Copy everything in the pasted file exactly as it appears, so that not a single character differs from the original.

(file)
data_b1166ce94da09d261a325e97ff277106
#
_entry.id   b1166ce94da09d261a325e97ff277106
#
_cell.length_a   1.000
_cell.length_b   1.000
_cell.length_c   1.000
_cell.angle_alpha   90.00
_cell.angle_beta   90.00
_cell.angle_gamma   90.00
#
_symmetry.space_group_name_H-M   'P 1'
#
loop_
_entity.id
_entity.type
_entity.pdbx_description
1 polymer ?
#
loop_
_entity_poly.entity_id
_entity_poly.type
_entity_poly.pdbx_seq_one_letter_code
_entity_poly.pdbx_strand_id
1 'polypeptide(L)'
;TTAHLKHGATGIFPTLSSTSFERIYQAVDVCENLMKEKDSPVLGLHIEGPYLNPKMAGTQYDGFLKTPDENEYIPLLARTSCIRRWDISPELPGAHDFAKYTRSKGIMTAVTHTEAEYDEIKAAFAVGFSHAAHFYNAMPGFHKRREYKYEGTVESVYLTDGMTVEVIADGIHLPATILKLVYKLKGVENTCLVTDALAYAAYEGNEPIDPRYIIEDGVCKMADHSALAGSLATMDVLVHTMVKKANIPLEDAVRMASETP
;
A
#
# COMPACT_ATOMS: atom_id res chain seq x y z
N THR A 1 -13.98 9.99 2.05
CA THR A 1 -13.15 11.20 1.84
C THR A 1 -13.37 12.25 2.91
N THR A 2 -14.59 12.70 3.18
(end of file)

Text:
data_b1166ce94da09d261a325e97ff277106
#
_entry.id   b1166ce94da09d261a325e97ff277106
#
_cell.length_a   1.000
_cell.length_b   1.000
_cell.length_c   1.000
_cell.angle_alpha   90.00
_cell.angle_beta   90.00
_cell.angle_gamma   90.00
#
_symmetry.space_group_name_H-M   'P 1'
#
loop_
_entity.id
_entity.type
_entity.pdbx_description
1 polymer ?
#
loop_
_entity_poly.entity_id
_entity_poly.type
_entity_poly.pdbx_seq_one_letter_code
_entity_poly.pdbx_strand_id
1 'polypeptide(L)'
;TTAHLKHGATGIFPTLSSTSFERIYQAVDVCENLMKEKDSPVLGLHIEGPYLNPKMAGTQYDGFLKTPDENEYIPLLARTSCIRRWDISPELPGAHDFAKYTRSKGIMTAVTHTEAEYDEIKAAFAVGFSHAAHFYNAMPGFHKRREYKYEGTVESVYLTDGMTVEVIADGIHLPATILKLVYKLKGVENTCLVTDALAYAAYEGNEPIDPRYIIEDGVCKMADHSALAGSLATMDVLVHTMVKKANIPLEDAVRMASETP
;
A
#
# COMPACT_ATOMS: atom_id res chain seq x y z
N THR A 1 -13.98 9.99 2.05
CA THR A 1 -13.15 11.20 1.84
C THR A 1 -13.37 12.25 2.91
N THR A 2 -14.59 12.70 3.18